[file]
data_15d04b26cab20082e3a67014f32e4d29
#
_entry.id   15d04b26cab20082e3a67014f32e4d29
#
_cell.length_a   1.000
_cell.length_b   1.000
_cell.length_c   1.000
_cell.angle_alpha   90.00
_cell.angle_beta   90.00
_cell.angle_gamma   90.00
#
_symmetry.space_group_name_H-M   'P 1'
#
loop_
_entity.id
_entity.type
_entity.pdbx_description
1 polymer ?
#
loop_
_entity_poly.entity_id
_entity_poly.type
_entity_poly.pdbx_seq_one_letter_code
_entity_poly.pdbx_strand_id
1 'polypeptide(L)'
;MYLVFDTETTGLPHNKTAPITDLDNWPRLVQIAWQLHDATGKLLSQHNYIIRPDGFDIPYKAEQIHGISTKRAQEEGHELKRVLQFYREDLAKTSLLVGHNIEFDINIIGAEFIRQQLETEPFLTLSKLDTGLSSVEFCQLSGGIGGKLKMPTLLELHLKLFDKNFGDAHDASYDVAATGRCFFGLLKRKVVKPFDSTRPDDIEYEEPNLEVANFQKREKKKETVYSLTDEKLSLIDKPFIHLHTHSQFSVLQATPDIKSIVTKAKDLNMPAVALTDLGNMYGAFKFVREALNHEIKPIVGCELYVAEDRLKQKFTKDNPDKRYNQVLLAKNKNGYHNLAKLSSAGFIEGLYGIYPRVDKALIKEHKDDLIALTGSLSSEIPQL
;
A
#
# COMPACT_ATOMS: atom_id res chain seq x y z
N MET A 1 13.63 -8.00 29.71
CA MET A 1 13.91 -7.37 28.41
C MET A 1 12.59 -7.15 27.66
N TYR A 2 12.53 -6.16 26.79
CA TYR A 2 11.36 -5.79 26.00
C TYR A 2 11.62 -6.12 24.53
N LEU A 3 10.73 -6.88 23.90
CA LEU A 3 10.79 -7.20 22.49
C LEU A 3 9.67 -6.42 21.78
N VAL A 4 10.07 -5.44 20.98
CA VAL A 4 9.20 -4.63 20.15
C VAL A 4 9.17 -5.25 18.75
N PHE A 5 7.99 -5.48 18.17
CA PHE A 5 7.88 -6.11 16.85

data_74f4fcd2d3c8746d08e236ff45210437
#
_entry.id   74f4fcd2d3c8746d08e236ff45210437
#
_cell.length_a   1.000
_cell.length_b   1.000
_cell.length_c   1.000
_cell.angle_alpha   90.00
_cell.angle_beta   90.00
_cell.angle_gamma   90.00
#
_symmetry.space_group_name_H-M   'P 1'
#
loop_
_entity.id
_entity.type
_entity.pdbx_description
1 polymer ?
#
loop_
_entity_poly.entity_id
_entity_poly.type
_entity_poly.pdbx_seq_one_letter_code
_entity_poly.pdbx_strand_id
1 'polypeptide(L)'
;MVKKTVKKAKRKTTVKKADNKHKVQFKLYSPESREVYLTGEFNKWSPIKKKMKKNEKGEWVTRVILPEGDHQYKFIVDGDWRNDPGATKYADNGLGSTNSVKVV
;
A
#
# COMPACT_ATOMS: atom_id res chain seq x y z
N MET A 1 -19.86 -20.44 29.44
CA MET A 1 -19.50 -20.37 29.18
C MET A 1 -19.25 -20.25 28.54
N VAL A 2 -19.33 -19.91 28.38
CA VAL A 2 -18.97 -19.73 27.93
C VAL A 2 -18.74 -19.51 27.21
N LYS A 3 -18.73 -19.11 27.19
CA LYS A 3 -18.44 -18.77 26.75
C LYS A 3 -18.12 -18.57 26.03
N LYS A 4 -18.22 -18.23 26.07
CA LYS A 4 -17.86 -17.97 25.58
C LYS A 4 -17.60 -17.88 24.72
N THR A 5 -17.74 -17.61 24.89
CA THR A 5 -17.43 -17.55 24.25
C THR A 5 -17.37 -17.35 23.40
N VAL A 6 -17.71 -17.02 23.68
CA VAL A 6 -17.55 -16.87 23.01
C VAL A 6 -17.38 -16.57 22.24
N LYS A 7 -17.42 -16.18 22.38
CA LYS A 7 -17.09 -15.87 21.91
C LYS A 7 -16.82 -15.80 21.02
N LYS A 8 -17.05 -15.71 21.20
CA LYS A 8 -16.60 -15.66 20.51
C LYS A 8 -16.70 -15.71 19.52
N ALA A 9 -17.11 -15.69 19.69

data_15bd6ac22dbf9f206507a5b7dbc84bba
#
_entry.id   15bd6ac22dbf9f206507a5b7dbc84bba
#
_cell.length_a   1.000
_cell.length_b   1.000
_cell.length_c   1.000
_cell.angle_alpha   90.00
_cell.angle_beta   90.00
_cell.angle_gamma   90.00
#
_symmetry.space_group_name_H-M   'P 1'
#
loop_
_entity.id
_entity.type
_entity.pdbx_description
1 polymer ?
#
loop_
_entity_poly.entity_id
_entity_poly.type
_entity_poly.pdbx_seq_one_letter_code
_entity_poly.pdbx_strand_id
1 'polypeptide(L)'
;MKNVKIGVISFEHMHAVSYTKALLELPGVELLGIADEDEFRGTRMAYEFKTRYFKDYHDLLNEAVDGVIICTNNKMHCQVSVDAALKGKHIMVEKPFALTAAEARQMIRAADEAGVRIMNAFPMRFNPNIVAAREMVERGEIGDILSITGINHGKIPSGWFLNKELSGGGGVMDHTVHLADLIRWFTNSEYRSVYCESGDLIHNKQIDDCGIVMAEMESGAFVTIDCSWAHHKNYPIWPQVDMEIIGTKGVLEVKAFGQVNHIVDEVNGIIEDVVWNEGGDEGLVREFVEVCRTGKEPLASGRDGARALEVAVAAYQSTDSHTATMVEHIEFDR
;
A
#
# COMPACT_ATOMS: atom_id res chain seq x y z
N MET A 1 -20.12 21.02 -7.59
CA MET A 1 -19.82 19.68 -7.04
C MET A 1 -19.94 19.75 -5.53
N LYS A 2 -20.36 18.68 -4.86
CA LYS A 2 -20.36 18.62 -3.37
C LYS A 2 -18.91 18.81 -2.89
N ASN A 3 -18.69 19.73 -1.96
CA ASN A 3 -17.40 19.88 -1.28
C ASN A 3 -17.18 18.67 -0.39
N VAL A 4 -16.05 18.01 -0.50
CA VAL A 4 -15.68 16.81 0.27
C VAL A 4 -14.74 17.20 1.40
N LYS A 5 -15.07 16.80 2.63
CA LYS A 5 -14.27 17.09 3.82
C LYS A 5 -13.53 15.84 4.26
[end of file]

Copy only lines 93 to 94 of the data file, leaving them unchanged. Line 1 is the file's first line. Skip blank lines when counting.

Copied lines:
N LYS A 7 -17.42 -16.18 22.38
CA LYS A 7 -17.09 -15.87 21.91